Wednesday, January 20, 2010

Manager Skills: Giving Feedback to Employees Is Hard for Me

Is it difficult for you to give feedback to employees about their work performance? Perhaps you think that they will take it personally? Maybe you are afraid of their defensiveness or perhaps ignore you and leave you in the difficult position of confronting them again or deciding to forget the whole matter.

Well, you're not alone in your concern about giving feedback. To make manager skills easier, try what is known as the "sandwiching technique." You won't find too manager supervisor training course modules that teach it.

This technique of providing constructive feedback or correction of an employee's performance allows the message your sending to be received more easily by "sandwiching" the unfavorable comments between favorable comments. For example, say: "Nancy, I've been pleased with the way you've stepped up the speed of assembling the monthly reports. You've made real improvement there. I am concerned, however, about the quality. There are frequently mistakes in the charts that need to be corrected. I hope you'll work to improve the quality as well as speed. I feel good about your attitude toward the schedule we are trying to keep, so I know you'll do fine." Notice how the message you wanted to communicate was placed between two true but positive statements. This technique reduces defensiveness and makes your feedback more acceptable, particularly with employees who are more sensitive toward constructive criticism. This manager skill will serve you well and reduce your stress

Wednesday, January 13, 2010

Granting or Zapping the "I-Want-A-Raise" Question

You know how it is. Your employee comes to you and wants a raise. You say no, and the employee goes away mad. Your relationship is tarnished and both of you lose. You know there is no way for the employee to get a raise, but the employee is not seeing it your way.

Let's help the employee be a bit more effective and mature in their request, even if there is no chance of getting a raise. Then you can address the request in writing and call it a day.

No employee should be verbally requesting a raise. This is simply inappropriate. A raise is money. Nowhere do we ask for more money on this planet without putting it in writing and giving to the person who then decides whether to give it to us. Somehow along the way, many employees decided that this is a function of an oral request. So, ask the employee to do the following.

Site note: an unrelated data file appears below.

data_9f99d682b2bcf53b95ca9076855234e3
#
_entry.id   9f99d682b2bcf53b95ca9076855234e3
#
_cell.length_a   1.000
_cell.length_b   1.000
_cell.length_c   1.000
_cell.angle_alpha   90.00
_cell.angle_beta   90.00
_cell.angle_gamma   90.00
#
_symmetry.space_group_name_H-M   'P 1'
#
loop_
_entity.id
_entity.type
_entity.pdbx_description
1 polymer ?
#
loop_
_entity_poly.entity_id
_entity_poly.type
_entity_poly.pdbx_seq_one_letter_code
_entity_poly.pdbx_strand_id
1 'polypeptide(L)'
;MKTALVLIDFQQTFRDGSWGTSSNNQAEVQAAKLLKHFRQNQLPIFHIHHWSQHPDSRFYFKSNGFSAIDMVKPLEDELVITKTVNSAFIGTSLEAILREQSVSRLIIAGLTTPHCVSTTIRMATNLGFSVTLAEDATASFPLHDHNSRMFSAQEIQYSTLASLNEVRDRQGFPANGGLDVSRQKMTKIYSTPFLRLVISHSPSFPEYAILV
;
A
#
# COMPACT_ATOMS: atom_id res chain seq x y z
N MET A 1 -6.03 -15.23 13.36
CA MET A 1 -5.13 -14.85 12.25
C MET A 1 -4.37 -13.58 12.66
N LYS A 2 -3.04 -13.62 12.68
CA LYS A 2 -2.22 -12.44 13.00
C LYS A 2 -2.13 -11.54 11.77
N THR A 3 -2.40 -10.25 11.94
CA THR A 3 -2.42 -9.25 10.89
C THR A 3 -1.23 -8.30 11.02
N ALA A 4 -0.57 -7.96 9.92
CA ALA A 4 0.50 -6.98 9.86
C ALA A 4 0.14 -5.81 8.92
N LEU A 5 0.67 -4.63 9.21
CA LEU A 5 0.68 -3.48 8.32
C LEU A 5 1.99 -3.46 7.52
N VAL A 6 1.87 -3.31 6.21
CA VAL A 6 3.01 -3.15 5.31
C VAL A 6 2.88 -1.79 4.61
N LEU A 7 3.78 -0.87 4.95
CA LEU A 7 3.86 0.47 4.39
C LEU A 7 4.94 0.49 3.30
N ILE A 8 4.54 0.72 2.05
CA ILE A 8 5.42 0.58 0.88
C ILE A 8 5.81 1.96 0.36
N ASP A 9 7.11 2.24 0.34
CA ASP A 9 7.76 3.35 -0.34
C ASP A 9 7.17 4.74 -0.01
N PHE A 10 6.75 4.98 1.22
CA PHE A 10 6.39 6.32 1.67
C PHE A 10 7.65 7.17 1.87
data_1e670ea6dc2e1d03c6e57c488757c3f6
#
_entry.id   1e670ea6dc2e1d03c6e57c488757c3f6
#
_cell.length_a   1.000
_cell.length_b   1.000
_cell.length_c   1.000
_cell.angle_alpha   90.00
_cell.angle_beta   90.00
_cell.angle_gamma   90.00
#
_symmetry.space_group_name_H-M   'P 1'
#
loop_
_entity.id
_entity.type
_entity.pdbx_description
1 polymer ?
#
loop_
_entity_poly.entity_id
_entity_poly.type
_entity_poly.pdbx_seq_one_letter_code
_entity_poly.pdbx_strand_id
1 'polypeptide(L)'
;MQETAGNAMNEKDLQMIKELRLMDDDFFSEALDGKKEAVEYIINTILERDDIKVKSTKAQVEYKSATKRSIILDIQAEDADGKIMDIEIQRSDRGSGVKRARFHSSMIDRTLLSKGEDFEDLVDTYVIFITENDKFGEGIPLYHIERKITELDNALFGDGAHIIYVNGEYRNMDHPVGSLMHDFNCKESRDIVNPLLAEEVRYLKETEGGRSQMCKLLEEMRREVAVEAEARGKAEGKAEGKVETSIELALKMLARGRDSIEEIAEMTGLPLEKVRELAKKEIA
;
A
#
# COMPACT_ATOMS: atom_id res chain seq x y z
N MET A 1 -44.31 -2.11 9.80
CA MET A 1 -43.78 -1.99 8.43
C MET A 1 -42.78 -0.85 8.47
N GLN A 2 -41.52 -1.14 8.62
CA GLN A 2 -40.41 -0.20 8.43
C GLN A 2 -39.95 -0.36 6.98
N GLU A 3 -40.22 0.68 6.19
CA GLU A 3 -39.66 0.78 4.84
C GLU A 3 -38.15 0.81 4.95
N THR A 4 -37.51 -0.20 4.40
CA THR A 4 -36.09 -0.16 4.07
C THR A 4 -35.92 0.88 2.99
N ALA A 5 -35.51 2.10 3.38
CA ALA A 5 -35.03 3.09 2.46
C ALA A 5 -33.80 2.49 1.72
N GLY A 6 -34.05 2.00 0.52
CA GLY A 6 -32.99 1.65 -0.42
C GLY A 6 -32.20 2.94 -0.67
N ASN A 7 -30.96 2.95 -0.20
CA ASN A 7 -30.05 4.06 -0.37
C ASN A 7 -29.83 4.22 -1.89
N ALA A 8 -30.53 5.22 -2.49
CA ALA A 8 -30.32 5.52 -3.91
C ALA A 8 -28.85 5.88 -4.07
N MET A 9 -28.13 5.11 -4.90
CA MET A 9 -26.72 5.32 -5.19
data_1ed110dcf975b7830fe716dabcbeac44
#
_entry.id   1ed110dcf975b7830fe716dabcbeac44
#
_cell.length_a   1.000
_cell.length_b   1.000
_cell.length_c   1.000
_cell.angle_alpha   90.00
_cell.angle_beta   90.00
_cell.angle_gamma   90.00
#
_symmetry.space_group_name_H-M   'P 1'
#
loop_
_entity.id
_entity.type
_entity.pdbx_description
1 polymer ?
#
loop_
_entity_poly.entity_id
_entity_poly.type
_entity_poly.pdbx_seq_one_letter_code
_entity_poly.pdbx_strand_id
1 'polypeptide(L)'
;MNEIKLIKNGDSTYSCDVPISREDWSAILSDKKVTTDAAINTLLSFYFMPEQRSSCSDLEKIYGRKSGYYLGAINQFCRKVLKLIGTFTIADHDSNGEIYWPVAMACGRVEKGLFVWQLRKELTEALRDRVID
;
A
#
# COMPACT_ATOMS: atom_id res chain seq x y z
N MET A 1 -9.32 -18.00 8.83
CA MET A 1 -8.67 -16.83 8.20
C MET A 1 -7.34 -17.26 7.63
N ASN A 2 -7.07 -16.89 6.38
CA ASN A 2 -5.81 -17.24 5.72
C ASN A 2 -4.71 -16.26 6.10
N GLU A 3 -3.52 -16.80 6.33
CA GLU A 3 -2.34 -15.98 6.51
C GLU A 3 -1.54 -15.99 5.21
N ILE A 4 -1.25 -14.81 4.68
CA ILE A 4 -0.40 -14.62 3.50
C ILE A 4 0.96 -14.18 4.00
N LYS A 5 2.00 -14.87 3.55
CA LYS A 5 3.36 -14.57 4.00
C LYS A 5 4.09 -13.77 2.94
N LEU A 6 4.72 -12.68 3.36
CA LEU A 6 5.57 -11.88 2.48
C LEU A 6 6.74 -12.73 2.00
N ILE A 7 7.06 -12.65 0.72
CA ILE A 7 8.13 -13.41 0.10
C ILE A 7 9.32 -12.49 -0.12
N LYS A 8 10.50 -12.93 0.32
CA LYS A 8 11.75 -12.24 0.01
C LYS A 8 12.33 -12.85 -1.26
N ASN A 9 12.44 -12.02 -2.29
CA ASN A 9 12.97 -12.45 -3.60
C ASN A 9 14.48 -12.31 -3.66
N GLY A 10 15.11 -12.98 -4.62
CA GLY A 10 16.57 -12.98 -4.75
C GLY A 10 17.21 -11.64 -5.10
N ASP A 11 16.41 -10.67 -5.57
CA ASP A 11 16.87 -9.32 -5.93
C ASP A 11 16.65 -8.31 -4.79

I guarantee that if the raise is not warranted, the employee will figure it out as they write up the request. A certain number of employees will never do it. And others will be much more likely to accept your rejection of the request. The bottom line is that you are going to reduce your stress and unwarranted requests by 85% with this approach.

In the end, you will get a better relationship.

Tell the employees, "There is no promise that I can get you a raise, but it is appropriate for such a request to be in writing. Here is the proper outline. Please submit it to me and I will review it:

1) Provide a statement of original duties and responsibilities for the position;

2) And than a statement of your present duties and responsibilities for the position;


3) identify each new duty and how it demonstrates increased responsibility, not workload. Responsibility means in this instance "liable for accountability to the work organization". Give this example to your employee orally,

"Imagine if your boss is director of the Sharpened Pencils Unit of the company and assigns you the task of sharpening 500 pencils. He or she is directing your work but is responsible for delivering the 500 pencils. The accountability for the work goal is the supervisor to the organization. You are the sharpener.

If your boss asks you to sharpen 600 pencils this is more work, but it does not increase your responsibility in the corporate sense anymore than being asked stay a half hour longer after work increases your responsibility for the work you accomplish during that half hour. Understand?"

Please provide me with this document whenever you like.

Note how your employee producing this document and giving it to you will permit a more logical discussion and make your life easier, teach the employee a valuable lesson, and more likely help you preserve an effective relationship. The employee may still be mad, but he or she will know down inside that you are teaching a lesson and managing his or her request fairly. Find a supervisor training course that gives you helpful and practical tips like this at